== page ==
ShippingWatch

FMC chairman: P3-alliance is something very unique

The chairman of the Federal Maritime Commission, Mario Cordero, tells ShippingWatch about his concerns regarding P3 - as well as the benefits he believes might result from the far-reaching cooperation between Maersk Line, MSC and CMA CGM.

USA was frustrated and irritated as the P3 alliance progressed with its plans announcing that headquarters would be based in London and naming who should head den monstrous collaboration between Maersk Line, MSC and CAM CGM. The world´s number 1, 2 and 3 container carriers.

However, the chairman of Washington´s Federal Maritime Commission, Mario Cordero's, decision to call a summit between USA, China, and the EU is not based on emotion. He is deeply concerned about the impact of an alliance of these proportions on world trade and - above all - American business, and in the end consumers, he tells ShippingWatch in this interview.

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Very unique in size

But he also points to the benefits he believes a collaboration between the three liners can have and how he expects the process to develop from here.

"My concerns lie in the fact that this agreement is very unique both in size and scope. The world´s largest container carriers are joining forces and that raises regulatory concerns. Our objective is to analyze if this agreement will reduce competition or limit services and in the end impose unreasonable increases in costs to customers, " Mario Cordero explains.

Here is the P3 collaborative agreement 

Cordero, who was appointed FCM chairman by Obama in September 2010, was already contacted by the carriers several months ago, when the three alliance parties were seeking a preliminary indication with officials. Not until October was the draft Vessel Sharing Agreement behind P3 filed with the American authorities, which is also the reason why FMC members felt the alliance was "moving forward as if it had already met regulatory approval." Now, FMC has initiated its work to review the impact of the alliance and how competition can be affected. This work is completed by December 8.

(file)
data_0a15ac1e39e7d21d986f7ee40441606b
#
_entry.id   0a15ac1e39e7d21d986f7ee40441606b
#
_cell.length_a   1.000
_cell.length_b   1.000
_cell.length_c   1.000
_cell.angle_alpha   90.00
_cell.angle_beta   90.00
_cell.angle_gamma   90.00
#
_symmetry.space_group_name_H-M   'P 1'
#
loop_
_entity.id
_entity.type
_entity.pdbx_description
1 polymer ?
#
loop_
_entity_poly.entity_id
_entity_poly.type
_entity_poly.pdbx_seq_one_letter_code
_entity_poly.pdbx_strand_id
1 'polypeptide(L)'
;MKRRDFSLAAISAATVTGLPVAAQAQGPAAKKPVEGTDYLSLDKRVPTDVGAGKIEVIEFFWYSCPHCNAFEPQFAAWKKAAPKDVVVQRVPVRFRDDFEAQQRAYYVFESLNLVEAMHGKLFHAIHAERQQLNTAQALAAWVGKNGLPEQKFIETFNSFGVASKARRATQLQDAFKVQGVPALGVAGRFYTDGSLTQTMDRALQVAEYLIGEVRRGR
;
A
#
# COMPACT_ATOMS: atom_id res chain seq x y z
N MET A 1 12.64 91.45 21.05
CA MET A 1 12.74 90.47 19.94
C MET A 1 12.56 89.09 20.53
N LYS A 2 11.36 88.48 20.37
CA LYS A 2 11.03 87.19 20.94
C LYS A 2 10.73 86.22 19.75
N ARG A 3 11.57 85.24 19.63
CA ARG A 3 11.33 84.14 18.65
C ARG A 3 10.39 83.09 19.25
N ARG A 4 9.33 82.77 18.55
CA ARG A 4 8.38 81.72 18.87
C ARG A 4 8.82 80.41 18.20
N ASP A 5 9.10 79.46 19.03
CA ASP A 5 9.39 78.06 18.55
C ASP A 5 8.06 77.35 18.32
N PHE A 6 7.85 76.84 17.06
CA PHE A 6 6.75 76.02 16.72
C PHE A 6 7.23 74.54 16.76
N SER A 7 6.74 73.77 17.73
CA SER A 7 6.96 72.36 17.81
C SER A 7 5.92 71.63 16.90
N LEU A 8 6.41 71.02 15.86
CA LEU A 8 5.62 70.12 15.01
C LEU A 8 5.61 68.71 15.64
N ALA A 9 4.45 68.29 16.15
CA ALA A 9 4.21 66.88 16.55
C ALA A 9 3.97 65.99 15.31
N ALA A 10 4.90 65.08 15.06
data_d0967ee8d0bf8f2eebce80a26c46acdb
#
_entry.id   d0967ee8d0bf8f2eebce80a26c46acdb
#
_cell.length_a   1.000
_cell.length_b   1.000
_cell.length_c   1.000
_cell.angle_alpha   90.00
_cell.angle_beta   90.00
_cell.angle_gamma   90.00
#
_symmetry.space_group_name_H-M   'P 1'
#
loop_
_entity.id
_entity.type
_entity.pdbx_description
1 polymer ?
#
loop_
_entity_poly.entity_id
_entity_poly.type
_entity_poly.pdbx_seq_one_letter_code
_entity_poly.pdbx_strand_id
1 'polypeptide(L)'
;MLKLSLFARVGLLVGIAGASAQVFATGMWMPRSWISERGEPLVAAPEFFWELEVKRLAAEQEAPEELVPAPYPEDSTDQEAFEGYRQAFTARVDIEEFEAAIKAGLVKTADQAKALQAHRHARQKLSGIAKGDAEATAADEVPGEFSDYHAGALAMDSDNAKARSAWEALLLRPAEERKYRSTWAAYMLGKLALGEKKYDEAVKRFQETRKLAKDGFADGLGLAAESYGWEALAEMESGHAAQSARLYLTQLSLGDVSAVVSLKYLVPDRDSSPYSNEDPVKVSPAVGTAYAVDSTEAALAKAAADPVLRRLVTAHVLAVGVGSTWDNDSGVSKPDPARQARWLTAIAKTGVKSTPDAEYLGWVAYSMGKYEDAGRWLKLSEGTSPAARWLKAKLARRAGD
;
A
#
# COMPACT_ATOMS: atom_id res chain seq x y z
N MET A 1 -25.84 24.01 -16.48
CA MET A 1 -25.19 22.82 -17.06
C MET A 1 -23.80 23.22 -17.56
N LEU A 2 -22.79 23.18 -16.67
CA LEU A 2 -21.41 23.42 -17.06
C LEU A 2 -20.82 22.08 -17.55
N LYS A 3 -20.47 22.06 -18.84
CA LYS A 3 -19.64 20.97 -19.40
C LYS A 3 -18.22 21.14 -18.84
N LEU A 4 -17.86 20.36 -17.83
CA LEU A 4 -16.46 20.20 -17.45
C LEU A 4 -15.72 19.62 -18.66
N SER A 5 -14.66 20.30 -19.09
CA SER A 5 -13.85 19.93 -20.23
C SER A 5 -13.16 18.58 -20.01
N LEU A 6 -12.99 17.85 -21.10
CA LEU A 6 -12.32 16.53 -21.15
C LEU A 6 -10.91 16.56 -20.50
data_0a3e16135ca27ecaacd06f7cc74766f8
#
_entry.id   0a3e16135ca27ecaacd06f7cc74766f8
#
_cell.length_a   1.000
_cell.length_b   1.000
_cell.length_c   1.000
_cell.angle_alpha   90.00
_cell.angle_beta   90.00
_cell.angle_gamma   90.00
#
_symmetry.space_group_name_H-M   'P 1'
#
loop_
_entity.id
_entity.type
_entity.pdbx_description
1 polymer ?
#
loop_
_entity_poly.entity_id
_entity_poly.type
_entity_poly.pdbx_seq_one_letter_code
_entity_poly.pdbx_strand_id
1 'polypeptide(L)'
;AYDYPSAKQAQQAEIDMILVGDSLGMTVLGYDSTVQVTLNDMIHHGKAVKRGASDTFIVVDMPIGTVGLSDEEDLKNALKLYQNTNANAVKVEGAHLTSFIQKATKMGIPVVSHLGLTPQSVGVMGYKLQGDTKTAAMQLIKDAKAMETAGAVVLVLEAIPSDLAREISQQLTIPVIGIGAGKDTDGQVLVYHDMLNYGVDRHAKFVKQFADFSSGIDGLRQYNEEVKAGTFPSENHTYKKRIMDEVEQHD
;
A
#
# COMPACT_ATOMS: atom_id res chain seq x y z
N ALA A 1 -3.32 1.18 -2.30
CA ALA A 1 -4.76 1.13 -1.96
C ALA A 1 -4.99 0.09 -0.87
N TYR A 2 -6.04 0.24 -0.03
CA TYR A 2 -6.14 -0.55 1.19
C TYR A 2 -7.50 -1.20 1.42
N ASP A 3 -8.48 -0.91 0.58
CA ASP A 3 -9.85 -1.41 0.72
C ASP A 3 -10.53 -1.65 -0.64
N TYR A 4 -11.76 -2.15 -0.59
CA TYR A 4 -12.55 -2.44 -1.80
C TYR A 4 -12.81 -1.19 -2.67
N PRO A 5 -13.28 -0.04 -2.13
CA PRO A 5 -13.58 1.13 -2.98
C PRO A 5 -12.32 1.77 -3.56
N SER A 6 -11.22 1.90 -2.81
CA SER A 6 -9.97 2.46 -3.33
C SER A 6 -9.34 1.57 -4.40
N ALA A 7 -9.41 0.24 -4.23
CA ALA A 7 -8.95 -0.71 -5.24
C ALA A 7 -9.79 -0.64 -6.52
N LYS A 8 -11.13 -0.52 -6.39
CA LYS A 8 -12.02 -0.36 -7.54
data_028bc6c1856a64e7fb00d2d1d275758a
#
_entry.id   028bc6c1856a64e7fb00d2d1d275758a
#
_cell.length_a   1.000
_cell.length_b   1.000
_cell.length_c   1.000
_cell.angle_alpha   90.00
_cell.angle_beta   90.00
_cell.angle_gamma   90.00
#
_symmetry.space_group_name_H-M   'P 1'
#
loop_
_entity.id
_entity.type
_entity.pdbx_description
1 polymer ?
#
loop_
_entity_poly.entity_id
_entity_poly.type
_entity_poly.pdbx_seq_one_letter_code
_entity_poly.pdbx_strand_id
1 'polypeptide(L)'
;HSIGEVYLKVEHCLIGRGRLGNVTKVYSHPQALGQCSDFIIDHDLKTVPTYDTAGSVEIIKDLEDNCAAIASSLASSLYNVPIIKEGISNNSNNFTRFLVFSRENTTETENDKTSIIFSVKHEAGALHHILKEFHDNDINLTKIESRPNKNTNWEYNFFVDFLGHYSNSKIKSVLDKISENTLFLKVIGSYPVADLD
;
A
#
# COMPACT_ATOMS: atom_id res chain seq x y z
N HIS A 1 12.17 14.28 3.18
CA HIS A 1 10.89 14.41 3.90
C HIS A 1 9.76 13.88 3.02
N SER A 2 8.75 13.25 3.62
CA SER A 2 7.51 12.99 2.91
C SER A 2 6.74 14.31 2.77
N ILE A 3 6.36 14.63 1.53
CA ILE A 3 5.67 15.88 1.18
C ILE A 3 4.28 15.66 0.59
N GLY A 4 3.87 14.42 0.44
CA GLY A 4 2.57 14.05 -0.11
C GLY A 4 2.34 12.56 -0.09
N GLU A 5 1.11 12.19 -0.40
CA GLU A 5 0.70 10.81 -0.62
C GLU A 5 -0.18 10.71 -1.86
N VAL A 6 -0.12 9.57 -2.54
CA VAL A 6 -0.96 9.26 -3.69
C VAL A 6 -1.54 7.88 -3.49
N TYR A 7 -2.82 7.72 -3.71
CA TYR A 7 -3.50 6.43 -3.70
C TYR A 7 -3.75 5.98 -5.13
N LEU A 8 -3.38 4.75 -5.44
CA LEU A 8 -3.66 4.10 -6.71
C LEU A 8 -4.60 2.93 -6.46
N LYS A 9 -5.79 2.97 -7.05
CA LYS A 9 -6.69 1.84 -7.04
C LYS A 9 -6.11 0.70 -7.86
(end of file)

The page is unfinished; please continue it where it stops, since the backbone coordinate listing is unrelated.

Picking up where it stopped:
No predetermination

"FMC is reviewing the agreement and can ask informal questions to the parties untill December 8. Following this, the Commission can issue a formal request for additional information it deems is needed to assess the competitive impact of the agreement," Mario Cordero says.

The P3 alliance: Here is an overview  

He underlines that FMC staff is not predetermined as to if the alliance has positive or negative implications on competition and ultimately the American economy. "I am confident that our staff will look on pros and cons openly. I have my concerns, however, I can absolutely see the benefits also. These could be how this alliance can achieve better efficiency and reduce costs which can be transferred to the end user. I can also see environmental benefits by deploying lager vessels. Now, the pros and cons must be balanced," says Mario Cordero.

Summit in December

He tells ShippingWatch that FMC is already in contact with competition authorities in the EU and China concerning the summit he called for in mid-October. The response is positive. As ShippingWatch could report, the EU Competition Office is ready to accept the invitation. However, nothing formal has been settled yet, but according to Cordero it is likely that the summit will be held in December in Washington.

Sources involved in the process have previously told ShippingWatch that Q2 2014, expected launching time for P3, may seem optimistic. At least if Q2 means March 1 next year. According to the American rules a review takes 3 x 45 days before a decision can be made public.

Possible time line could be:

2013:

  • October 24, agreement was filed
  • December 8,  FMC review ends

2014:

  • January 23, parties reply to FMC (at the latest)
  • March 6, final decision

Talk of the town

However, the FMC chairman does not want to comment on this. The final decision must - according to the FMC agenda - ensure "efficiency and transparency" and in the end protect consumers from  non-competition. Mario Cordero is dealing with something big:

"There has not been an alliance before like this in its legal construction. Everybody talks about it. The market. The industry and other carriers."

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